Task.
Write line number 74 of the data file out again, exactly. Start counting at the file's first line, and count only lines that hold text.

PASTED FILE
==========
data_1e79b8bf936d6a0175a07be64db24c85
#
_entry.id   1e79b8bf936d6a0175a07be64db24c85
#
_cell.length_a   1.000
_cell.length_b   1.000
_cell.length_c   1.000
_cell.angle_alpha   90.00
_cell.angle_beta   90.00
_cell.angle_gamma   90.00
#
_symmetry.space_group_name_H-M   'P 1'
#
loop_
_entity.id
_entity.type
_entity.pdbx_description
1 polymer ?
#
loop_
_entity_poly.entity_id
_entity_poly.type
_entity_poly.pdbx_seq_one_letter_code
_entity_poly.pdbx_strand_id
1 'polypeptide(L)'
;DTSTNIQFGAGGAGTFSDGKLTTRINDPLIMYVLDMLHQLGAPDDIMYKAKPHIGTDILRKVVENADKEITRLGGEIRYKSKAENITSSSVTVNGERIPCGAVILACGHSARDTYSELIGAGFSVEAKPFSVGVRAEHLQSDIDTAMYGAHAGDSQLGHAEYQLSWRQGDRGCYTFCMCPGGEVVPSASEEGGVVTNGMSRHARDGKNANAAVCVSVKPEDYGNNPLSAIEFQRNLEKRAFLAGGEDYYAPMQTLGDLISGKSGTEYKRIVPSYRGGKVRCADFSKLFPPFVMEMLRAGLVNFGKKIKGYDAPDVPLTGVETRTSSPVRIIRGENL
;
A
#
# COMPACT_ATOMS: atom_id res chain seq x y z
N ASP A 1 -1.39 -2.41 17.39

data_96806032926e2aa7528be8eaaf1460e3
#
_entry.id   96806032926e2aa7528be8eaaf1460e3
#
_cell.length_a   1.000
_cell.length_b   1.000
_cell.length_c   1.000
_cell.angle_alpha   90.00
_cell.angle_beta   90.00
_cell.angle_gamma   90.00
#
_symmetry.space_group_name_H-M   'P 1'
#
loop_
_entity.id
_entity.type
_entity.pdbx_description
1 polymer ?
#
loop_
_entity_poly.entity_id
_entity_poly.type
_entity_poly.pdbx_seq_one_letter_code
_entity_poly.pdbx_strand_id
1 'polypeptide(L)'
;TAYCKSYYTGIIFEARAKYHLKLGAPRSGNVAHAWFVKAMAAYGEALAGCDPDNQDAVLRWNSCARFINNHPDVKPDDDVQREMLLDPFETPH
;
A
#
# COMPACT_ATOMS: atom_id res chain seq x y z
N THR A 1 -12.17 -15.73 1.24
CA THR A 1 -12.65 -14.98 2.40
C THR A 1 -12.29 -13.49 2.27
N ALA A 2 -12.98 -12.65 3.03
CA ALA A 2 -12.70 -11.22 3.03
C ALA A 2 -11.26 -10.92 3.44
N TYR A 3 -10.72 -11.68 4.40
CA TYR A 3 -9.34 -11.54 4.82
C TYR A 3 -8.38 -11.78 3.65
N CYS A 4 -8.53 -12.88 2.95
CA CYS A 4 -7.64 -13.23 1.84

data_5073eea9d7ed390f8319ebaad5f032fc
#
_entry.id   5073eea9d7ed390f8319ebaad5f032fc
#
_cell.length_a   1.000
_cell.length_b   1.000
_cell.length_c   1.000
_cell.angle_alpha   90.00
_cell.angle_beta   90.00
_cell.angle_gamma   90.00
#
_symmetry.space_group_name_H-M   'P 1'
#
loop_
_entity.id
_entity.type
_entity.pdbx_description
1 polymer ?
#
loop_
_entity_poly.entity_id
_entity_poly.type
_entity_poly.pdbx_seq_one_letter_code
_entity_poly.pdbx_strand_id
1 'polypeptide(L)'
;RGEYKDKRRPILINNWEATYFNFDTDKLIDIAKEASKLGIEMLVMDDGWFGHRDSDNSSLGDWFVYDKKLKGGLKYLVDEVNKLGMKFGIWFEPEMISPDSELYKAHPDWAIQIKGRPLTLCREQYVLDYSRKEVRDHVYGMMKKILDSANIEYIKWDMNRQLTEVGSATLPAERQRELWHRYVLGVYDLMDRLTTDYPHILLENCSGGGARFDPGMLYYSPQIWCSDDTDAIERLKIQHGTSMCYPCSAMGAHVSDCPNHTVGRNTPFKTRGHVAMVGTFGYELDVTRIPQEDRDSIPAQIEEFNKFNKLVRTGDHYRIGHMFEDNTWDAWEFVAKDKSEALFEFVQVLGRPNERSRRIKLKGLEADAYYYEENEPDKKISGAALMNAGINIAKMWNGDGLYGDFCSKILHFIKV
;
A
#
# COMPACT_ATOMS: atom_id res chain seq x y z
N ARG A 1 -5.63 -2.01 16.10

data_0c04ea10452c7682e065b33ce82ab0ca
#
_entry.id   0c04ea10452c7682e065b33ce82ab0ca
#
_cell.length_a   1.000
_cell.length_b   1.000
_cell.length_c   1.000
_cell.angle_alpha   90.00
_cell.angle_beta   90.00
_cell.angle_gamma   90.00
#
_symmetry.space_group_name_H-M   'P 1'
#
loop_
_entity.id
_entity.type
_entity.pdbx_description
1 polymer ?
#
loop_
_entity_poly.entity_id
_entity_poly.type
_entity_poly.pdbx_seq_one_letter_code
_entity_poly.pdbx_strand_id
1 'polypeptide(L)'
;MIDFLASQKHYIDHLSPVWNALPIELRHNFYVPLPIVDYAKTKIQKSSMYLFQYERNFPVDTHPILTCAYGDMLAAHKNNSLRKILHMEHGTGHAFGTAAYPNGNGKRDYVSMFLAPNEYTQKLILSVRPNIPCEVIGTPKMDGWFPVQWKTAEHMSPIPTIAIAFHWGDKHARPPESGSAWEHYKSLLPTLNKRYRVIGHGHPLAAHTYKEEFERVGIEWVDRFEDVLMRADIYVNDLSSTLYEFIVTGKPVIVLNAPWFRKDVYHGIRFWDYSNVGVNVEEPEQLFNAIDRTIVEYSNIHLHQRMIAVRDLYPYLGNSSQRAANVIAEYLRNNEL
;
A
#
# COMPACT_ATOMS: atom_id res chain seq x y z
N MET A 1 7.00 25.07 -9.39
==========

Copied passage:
#